PageSpeed: Serve static content from a cookieless domain


Serving static resources from a cookieless domain reduces the total size of requests made for a page.

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Static content, such as images, JS and CSS files, don't need to be accompanied by cookies, as there is no user interaction with these resources. You can decrease request latency by serving static resources from a domain that doesn't serve cookies. This technique is especially useful for pages referencing large volumes of rarely cached static content, such as frequently changing image thumbnails, or infrequently accessed image archives. We recommend this technique for any page that serves more than 5 static resources. (For pages that serve fewer resources than this, it's not worth the cost of setting up an extra domain.)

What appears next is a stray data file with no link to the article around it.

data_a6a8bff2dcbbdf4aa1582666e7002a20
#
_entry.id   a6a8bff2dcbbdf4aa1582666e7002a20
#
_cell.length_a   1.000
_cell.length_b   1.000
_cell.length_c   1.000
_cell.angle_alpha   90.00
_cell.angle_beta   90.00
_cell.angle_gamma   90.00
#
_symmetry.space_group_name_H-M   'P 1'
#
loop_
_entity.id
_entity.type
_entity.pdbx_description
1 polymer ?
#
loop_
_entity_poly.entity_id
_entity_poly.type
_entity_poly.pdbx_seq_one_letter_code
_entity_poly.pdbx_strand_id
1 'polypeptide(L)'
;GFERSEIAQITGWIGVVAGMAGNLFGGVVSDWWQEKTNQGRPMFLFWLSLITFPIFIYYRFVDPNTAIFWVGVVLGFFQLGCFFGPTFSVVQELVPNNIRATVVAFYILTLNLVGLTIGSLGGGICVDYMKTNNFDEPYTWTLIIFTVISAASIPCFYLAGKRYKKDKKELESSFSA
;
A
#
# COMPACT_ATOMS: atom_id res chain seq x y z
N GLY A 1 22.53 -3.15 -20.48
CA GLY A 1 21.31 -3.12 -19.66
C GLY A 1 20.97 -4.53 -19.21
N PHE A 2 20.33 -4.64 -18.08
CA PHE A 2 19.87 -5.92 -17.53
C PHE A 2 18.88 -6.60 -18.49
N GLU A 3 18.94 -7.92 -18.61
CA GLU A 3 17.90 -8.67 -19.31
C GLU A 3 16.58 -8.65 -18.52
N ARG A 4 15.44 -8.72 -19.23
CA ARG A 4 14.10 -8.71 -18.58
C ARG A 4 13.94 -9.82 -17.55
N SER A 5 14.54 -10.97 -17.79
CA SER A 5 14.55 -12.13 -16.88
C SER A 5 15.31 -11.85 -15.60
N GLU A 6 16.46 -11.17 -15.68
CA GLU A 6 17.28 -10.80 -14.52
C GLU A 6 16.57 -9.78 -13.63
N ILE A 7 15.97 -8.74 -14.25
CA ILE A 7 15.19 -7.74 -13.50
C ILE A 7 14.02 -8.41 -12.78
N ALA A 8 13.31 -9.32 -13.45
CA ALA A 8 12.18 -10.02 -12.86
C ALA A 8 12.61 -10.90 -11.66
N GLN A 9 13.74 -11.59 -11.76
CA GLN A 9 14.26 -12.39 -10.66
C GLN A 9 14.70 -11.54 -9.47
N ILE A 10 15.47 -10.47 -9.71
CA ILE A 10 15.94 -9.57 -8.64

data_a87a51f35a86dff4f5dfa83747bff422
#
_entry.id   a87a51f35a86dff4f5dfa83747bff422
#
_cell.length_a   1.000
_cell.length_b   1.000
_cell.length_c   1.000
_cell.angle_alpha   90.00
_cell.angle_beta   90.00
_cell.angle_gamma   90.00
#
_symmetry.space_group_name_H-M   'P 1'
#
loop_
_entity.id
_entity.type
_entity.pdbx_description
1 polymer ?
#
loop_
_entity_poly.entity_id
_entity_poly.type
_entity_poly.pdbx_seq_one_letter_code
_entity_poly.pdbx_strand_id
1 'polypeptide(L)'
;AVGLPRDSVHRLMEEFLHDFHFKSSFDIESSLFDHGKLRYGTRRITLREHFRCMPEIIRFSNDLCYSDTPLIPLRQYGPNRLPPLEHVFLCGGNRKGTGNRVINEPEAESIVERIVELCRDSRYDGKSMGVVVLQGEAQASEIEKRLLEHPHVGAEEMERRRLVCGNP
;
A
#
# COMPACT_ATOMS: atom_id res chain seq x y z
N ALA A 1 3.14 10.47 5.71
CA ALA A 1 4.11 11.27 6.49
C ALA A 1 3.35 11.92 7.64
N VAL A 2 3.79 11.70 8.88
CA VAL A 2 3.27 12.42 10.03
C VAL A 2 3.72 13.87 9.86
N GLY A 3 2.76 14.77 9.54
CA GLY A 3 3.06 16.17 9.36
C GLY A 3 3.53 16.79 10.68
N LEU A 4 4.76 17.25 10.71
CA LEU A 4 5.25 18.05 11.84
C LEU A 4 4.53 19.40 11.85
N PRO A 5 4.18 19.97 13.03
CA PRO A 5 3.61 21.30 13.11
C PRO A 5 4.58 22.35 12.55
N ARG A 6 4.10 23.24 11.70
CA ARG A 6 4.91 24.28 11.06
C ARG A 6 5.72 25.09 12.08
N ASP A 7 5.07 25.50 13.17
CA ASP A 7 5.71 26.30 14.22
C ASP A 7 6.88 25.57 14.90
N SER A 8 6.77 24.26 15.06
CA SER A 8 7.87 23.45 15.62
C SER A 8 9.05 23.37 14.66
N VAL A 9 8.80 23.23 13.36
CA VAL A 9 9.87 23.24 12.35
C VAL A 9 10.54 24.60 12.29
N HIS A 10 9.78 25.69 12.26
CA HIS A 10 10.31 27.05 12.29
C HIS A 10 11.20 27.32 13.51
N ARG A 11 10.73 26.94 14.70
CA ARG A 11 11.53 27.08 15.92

To reserve a cookieless domain for serving static content, register a new domain name and configure your DNS database with a CNAME record that points the new domain to your existing domain A record. Configure your web server to serve static resources from the new domain, and do not allow any cookies to be set anywhere on this domain. In your web pages, reference the domain name in the URLs for the static resources.

If you host your static files using a CDN, your CDN may support serving these resources from another domain. Contact your CDN to find out.



PageSpeed recommends:

Enable proxy caching

For resources that rarely change, set caching headers for browsers and proxies. Because cookies will not be sent for these resources, there is no risk that proxy caches will cache user-specific content.

Don't serve early loaded external JS files from the cookieless domain

For JavaScript referenced in the head of the document and needed for page startup, it should be served from the same hostname as the main document. Because most browsers block other downloads and rendering until all JavaScript files have been downloaded, parsed and executed, it's better to avoid the risk of an additional DNS lookup at this point of processing.

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